Hi Adam -- this is tremendously useful stuff -- I can't wait to see your similar treatments of the other free PCB tools, including DesignSpark PCB and Eagle PCB -- this is going to help a lot of hobbyists and small companies make a decision.
Last time I did a PCB layout was with blue and red tape on mylar, ever since there has always been a CAD expert that I could sit down with to do the layout. I spec'd the trace and dielectric dimensions for impedance control, the PCB layout guru did the work. I inspected the layout files and asked for minor changes if needed. Between the both of us we got things done.
Now things have changed. A couple weeks ago I started to learn KiCAD, then after 2 days got sidetracked into a "more important" project, so saved all the files to my thumb drive to learn later. Today is a Texas Work-at-Home Ice Day, and to start I could not even get my saved files to work. With help from the local home IT guru (my stepson) we figured out that the files had to first be loaded into the Programs... folder.
Then I could not save the reworked schematic. No clues, no tips, no warnings, the only indication that the file was not saved was a peek into that folder that showed the file was still dated 20Nov2013. ARRGGHH!
Again the local IT guru stepson to the rescue. He figured out that I needed to open the KiCAD as administrator.
Why does this wonderful software not give one clues as to what is wrong when something does not work? It would have been a no-brainer for a popup to say something like "File not saved. You need to save as an administrator. To be an administrator go to ... etc"
And while on this rant, is there no way simple things like schematic capture cannot be standardized? It is one thing to "unlearn" previous habits, but when using things like LTspice (yes analogspiceman, spelled it right), then TinyCAD, and now KiCAD all the mouse clicks are totally different for each. It is no longer a simple "move the object", it has now become "remember what application you are using and choose from the applicable mouse click menu". Grrrrr!
KiCAD works for me, but my requirements are a little different to most.
First, I need software that can run off a USB stick, ie. a "Portable App". This allows me to use other people's machines, without loading their systems.
Second:when I'm at home, I have a Mac. I don't have a virtual machine (yet) so any software needs to have a Mac version. If I had a Windows PC, I would install the full Windows version of KiCAD, but until then...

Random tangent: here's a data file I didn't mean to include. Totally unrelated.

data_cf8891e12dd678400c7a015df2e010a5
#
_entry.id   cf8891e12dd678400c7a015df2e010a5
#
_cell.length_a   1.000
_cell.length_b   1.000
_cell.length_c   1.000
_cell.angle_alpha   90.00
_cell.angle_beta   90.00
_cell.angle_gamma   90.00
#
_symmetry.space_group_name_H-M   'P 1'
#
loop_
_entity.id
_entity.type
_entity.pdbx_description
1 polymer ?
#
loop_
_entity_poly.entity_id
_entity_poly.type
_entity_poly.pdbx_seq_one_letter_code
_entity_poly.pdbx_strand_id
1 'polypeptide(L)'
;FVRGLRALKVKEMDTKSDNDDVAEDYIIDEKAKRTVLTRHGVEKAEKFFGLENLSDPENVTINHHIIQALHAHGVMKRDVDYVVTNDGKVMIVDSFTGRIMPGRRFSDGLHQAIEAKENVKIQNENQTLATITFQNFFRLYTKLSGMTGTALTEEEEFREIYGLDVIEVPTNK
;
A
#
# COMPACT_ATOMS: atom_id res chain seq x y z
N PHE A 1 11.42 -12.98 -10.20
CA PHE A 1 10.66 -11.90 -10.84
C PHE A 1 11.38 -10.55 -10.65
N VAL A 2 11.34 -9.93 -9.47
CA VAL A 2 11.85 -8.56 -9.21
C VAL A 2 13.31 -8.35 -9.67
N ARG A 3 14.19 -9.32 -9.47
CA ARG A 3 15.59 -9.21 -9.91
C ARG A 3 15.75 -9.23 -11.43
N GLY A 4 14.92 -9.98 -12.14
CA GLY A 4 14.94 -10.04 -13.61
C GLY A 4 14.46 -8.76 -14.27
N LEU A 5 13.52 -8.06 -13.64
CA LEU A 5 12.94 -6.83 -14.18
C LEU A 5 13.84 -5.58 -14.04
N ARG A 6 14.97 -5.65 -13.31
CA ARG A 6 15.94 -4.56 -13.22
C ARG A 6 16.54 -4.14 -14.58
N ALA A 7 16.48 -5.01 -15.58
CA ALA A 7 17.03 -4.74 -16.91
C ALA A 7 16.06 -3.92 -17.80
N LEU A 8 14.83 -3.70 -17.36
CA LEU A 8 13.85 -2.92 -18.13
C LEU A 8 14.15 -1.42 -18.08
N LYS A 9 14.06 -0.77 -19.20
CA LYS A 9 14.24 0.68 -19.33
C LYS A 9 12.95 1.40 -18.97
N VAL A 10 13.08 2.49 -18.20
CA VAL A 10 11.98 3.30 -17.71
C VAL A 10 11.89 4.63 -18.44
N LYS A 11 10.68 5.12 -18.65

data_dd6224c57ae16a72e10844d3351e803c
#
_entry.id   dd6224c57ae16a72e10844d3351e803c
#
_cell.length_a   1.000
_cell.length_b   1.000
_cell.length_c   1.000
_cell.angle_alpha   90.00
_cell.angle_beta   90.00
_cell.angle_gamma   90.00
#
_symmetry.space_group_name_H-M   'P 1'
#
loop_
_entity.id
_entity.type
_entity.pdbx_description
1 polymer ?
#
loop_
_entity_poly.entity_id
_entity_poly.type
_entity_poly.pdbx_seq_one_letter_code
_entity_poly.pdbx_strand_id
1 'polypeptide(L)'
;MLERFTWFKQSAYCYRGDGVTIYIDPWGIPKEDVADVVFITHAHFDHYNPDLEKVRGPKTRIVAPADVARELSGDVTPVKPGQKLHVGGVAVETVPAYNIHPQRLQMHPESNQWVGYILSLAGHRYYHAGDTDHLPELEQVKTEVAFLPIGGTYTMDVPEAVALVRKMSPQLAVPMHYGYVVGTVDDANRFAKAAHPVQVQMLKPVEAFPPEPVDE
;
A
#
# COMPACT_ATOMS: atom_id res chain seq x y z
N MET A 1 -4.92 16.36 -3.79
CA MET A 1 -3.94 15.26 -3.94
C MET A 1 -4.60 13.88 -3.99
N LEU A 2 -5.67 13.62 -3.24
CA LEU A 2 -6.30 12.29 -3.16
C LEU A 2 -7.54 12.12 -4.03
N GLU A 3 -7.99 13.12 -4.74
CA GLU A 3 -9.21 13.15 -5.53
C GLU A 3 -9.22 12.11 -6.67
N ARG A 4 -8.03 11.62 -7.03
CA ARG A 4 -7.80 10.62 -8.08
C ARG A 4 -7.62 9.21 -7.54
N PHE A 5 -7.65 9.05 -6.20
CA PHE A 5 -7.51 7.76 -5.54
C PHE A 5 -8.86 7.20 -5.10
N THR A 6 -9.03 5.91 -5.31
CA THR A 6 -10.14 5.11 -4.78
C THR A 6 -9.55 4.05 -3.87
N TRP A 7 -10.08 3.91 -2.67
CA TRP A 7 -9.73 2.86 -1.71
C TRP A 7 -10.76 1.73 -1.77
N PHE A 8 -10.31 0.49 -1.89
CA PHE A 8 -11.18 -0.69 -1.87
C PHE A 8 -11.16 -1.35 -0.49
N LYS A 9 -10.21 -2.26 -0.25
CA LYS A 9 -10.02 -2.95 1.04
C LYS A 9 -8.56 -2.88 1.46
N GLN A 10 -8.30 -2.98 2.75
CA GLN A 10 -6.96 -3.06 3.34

With this combination, I've managed to do stuff at work (during lunch break) and at home. Nothing spectacular, just a PMOD compatible calculator keypad. Once I shrink it under 10cm wide I'll be getting boards made.
Thanks for the information on KiCAD. That is one that I am watching. In its current incarnation, it does not quite meet my 6 requirements that I outlined in my first story, but I have seen that there are some pretty major upgrades in the pipe.
I too am a big believer in programs making it easy for the user. Some complaing and call this bloat, but if I can do something in an hour in one program that in another would take me four, I really would not care if the first program were a gig larger install. Storage space is cheap these days. Even in tablets. Tomorrow I have a Dell Venue 8 Pro 64GB tablet coming. I am going to do a review of it from the perspective of using it as a mobile platform for coding and doing circuit design stuff.
I had been using Circuitmaker 2000, but finally outgrew it's capabilities. When it was time to graduate to a more capable CAD system, we evaluated half a dozen of them and Diptrace came out to be the clear winner for our needs. For the past four years I have used Diptrace almost every day. I find it to be intuitive and easy to learn. I had always been skeptical of autorouters, and in the past I tended to hand route all but the most complex boards, but the autorouter in Diptrace changed my mind. Yes- I still have to do a lot of cleanup after autorouting, but it has proven to be a tremendous timesaver.
Also, I'd like to mention that when I find a bug or have a problem with a feature, I can ask a question on their forum and often get a response (and resolution) from the authors of the software within hours.
Thanks for adding your experience to the comments. It is nice to hear that you ue the autorouter in a similar fashion as I do. What you say about their forum has also been nice. I have found a lot of the "hidden" features mentioned in the forum. Things like using F10 for moving text and such.